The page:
Processing a first play thrashing

As I play more and more board games with family and friends, one of the things I am starting to notice and examine is the way people react to the first play of a game. This is obviously a very important discussion for any game designer as they are going through the prototype stages of their game.

The key difference is that with a final product, the game isn’t going to change (excluding an expansion…of course, publishers ask for more money to acquire those little beauties).

I am the type of player who can enjoy most styles of board games — I won’t say all — but most. Several of the individuals who I generally get to play with have more direct, more black-and-white responses to a game. So, I want to discuss a few of my observations of other players and also discuss what I have noticed about my own internal reflections of a new game.

  • Lengthy rules. For some people, lengthy rules are a huge barrier. For a person who doesn’t like sitting more than 3-5 minutes listening to rules, a game already has a big hurdle to get over because the initial impression is sour. I have seen examples where enjoyable experiences overcome this, but starting out negative towards a game isn’t the best situation. Because of this, I am constantly trying to improve the way I introduce and teach games. That said, some games just require a lot of ‘education’ before you play –> and appreciate the ones that create tutorials to teach you the game as you play.
  • Harmful interactions. There are also players whose opinion of a game will deteriorate throughout the play if there are harmful interactions (oft referenced as ‘take that’). For some, a fun strategic board game experience is a personal quest — my board, my actions, my points — let me do my best and see how I do. These players may despise seeing their plans interrupted because a competitor forced them to do this, or that, or the other (changing an action, reducing abilities, enforcing damage, ruining a construction, stealing a resource).
  • Unenjoyed mechanism. Now this is probably true for any game player, but some players have harder stances and pre-conceived notions going into a game…once again, creating a negative start (if they even sit down to play the game at all). Maybe its social deduction, story-telling games, area control, dice rolling for combat, etc. I have played many games that managed to utilize a mechanism, that I don’t generally enjoy, but make it work in an overall composition that exceeds expectations.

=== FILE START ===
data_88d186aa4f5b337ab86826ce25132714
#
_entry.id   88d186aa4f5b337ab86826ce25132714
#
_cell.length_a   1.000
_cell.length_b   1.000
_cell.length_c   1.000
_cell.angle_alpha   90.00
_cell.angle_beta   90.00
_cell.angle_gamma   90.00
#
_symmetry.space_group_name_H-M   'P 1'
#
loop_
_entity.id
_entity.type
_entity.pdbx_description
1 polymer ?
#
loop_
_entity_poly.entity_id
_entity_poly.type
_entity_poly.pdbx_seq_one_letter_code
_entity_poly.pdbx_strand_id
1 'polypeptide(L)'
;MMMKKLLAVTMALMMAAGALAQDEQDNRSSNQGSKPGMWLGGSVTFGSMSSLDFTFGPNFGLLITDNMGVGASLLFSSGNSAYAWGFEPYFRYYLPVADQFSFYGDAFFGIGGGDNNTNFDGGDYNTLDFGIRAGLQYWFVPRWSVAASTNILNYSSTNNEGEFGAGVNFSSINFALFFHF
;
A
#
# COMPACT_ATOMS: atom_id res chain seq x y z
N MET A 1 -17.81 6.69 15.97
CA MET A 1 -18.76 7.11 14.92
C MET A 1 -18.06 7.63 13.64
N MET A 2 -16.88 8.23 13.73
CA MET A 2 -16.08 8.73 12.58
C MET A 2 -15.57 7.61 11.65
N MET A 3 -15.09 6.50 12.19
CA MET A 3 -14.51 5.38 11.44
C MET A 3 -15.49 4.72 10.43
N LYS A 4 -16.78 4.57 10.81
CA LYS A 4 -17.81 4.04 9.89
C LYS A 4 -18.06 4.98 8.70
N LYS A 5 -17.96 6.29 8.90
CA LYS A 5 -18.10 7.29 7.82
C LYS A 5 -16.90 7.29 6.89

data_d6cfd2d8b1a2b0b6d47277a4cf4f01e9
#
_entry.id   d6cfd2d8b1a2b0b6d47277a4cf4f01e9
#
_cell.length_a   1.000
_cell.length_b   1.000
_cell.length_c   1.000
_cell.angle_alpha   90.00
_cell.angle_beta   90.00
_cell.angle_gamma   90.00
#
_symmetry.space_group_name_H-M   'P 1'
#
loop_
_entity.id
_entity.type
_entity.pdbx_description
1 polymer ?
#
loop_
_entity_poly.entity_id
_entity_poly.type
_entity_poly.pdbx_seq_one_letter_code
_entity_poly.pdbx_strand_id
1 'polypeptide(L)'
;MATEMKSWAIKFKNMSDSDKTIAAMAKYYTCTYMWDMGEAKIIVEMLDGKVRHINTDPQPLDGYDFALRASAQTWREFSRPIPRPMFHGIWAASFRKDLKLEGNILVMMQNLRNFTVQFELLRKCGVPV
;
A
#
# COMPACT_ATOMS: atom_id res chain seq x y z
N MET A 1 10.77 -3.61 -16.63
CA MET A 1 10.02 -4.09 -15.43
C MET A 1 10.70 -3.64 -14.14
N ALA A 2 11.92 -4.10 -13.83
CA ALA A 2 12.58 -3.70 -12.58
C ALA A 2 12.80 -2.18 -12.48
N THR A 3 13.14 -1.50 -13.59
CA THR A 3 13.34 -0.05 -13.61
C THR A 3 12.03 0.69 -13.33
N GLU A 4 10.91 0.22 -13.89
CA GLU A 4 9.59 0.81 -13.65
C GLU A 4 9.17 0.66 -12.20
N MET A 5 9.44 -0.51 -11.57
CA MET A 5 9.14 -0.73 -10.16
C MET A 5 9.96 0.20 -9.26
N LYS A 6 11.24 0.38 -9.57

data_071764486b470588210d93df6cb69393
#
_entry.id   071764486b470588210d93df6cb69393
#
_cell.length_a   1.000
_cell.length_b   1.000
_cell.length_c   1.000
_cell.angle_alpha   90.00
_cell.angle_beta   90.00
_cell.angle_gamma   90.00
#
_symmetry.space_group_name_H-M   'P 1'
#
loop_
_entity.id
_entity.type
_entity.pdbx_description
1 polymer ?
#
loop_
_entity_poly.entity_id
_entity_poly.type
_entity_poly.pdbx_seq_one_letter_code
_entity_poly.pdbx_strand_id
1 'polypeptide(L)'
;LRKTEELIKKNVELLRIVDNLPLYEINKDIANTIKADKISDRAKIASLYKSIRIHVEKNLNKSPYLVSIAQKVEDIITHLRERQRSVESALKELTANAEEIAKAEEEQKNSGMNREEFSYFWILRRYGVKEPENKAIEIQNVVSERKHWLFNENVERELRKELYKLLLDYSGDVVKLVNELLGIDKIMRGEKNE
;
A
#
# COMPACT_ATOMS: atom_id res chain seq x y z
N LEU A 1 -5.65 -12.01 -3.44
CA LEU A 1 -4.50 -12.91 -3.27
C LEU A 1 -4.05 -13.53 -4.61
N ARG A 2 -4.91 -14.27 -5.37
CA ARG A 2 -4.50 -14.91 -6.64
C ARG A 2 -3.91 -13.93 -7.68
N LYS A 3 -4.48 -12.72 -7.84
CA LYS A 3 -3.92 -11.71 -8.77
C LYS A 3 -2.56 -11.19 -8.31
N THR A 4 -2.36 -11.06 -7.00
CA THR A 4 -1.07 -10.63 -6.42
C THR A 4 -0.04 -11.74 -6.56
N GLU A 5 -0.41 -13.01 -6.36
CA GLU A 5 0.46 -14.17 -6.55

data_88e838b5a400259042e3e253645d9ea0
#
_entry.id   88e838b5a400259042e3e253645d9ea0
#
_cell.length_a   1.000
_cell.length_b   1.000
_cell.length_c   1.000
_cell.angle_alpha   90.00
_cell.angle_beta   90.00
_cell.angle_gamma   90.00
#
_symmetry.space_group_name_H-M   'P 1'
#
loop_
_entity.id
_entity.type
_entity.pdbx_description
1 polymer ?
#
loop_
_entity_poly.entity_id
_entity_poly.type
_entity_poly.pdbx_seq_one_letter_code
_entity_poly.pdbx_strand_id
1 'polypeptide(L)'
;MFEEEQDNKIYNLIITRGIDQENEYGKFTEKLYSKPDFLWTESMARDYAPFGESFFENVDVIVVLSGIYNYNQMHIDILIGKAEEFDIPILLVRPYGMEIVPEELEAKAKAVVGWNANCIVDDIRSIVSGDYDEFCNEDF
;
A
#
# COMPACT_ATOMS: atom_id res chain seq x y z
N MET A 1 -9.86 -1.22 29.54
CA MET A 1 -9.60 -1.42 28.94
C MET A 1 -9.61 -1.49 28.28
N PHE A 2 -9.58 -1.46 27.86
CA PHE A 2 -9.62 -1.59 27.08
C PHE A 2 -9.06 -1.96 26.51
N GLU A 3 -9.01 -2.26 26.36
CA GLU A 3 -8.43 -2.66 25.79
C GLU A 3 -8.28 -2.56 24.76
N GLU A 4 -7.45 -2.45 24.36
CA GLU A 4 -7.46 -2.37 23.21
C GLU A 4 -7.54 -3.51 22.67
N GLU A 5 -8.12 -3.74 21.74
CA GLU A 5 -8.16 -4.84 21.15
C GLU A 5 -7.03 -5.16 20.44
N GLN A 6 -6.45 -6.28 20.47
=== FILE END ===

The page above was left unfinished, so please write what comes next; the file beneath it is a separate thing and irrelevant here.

One specific situation that I want to focus on today, though, is when a player experiences a really bad loss in their first play.

Now, one thing to address is the purpose of playing the game. For some, the goal is simply to win. With players focused on outcomes, sometimes you get individuals who generally just like games they are good at winning — in that case, losing a game the first time it is played can be an immediate turn off. That is not at all my style, but I guess I can understand — if you prefer winning, why continue playing a game that you lost at — aren’t as good at. Another version of the outcome-focused player is the individual who loves great competition. In this case, a loss is frustrating, annoying…but if the game felt either “competitive” or “conquerable”, it may very well achieve many more plays.

For the remaining group, it is my belief that ‘fun’ is the top priority of playing a game — and honestly, one of the least fun things in gaming is to get mightily beaten in a Thrashing!

Good times, Rangers fans….good times!

And so, let’s now focus in on this gaming scenario. You sit down to learn and play a new game and you come out of that experience having, not only lost, but lost bad….quickly, by a huge margin, or something along those lines. A thrashing is not always quantitative, but you know it when it happens to you. For some, that ordeal alone could be the death knell for a game, regardless of its quality.